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Archive for Thursday, October 6, 2005

Video game fabric simulation scores on realism

October 6, 2005

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— The Super Mario Brothers' overalls have always been one blocky mass connected to their mushroom-smashing bodies. When "NBA 2K6" is released this fall on Xbox 360, the most striking innovation will be LeBron James' spiffy threads - not his dunk ability.

Thanks to new cloth simulation technology developed by Visual Concepts, the developers of 2K Games' popular "2K" sports series, the digital NBA players' flowing micromesh uniforms will be totally separate from their muscle-bound bods.

Chris Larson, senior software engineer for Visual Concepts, explained this dribble toward reality - and what these avatars have on under their shorts.

Q: In a sports game, why focus on clothing?

A: Sports games chase realism and one of the things that has been missing from all sports games is a lot of secondary animation. The players run around with motion-capture animation that everybody's using. You can get pretty lifelike motion, but their muscles don't move. Their hair doesn't bounce. Their clothes don't bounce. They look kinda stiff.

Q: So what's different about this technology?

A: The clothing - instead of being attached to the players - is attached more like regular clothing. In other words, on our shorts, the waistband is attached to the player as it would be in real life and the rest is left kind of flapping in the wind. The waistband responds to the player's motion and it pulls around the rest of the model.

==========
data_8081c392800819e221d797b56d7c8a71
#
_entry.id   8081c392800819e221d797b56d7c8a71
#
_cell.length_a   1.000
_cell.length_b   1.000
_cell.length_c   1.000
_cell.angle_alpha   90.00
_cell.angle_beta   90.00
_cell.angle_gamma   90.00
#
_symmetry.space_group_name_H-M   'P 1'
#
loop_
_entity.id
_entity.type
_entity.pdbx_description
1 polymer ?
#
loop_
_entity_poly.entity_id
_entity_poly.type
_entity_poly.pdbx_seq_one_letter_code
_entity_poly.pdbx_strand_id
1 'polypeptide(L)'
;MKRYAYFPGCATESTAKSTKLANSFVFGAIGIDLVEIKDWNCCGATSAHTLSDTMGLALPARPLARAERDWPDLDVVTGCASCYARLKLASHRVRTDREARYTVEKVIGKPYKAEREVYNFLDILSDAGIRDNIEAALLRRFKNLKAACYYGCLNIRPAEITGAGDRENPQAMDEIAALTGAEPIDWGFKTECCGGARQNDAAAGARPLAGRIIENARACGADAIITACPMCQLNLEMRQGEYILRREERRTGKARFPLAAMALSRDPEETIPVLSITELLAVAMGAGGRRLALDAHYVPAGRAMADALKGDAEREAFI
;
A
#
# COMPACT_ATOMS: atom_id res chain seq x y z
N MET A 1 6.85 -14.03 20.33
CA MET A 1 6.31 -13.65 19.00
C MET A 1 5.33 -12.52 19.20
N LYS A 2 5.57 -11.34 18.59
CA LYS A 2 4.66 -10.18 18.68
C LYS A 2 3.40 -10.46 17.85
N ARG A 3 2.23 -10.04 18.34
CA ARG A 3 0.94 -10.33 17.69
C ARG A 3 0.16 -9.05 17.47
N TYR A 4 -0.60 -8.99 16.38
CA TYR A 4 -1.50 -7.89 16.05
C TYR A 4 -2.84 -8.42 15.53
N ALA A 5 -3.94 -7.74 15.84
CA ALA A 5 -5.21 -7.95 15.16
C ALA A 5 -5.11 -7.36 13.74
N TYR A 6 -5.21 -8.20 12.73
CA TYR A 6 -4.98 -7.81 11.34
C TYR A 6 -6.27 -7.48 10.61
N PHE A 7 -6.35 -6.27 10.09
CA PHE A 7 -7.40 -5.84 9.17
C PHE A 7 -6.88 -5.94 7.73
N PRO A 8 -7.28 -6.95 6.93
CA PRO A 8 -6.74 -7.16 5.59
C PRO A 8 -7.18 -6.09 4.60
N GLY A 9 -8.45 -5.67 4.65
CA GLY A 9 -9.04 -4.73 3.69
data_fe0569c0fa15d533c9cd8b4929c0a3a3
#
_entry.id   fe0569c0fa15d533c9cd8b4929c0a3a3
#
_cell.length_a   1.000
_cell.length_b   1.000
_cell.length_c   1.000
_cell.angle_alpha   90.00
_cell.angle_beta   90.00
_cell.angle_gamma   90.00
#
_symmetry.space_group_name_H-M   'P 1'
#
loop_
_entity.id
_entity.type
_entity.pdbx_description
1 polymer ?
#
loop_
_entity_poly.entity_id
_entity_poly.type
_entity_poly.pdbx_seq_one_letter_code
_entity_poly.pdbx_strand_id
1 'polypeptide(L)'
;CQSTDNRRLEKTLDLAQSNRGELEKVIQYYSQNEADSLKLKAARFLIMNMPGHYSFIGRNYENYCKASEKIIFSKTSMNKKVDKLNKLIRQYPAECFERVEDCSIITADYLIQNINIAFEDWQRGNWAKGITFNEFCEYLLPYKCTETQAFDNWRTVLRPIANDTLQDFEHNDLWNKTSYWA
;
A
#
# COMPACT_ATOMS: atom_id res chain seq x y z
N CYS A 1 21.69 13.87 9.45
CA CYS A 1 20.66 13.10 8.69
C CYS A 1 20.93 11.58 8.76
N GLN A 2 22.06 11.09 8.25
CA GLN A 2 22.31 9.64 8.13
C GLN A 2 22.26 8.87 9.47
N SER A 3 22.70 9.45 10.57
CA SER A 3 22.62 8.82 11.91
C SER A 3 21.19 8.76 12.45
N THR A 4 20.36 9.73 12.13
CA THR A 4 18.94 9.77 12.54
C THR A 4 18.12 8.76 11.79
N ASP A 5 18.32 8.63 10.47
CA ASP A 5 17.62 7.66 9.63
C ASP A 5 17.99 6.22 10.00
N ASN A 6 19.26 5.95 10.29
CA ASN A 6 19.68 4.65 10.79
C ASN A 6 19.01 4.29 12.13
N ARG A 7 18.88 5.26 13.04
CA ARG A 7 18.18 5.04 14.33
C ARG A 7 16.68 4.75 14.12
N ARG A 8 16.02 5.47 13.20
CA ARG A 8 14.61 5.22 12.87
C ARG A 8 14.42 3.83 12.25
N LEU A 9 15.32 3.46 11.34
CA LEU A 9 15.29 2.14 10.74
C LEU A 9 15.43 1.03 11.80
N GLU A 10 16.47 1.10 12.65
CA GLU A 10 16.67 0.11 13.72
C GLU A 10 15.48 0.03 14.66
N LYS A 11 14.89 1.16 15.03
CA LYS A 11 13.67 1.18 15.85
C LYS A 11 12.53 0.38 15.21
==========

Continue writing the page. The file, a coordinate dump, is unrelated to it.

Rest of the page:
Q: What else could you do with this clothing?

A: Actually, quite a few things. We're using this same technology for the basket nets. We actually think it's got application for things like hair or banners in the crowd. You know, anything that's made of cloth could be done this way.


Nice drawers, dude. This composite for 2K Sports' "NBA 2K6" for the Xbox 360 shows the skeletal and cloth simulation technology designed by Visual Concepts.

Nice drawers, dude. This composite for 2K Sports' "NBA 2K6" for the Xbox 360 shows the skeletal and cloth simulation technology designed by Visual Concepts.

Q: If you wanted to, could you put an NBA player in a gown?

A: We've not actually built a dress model, but the method we've come up with is very general purpose. We started with the shorts. And then we got those working in the game. Then we put the jersey on. The jersey was a little different and presented some different challenges, but it runs on the same computer code under the hood. I think if we wanted to do a dress, we could do it very easily, but I don't think the NBA would let us put that in the game. That's not the image they're going for.

Q: What are the cheerleaders wearing?

A: Right now what they're wearing is essentially skin-tight and tiny. Using the cloth simulation isn't particularly useful because it doesn't move.

Q: Not all NBA players are the same size. How do you tackle dressing these guys?

A: Just like real life, we've built several different sizes of jerseys and several difference sizes of shorts. We're going to choose the right pair for the right players. Part of the cloth simulation is knowing when it's colliding with the body. You can't have the shorts wave through the legs. That's not very convincing. If somebody has legs that are bigger around, their shorts will collide quicker with those legs.

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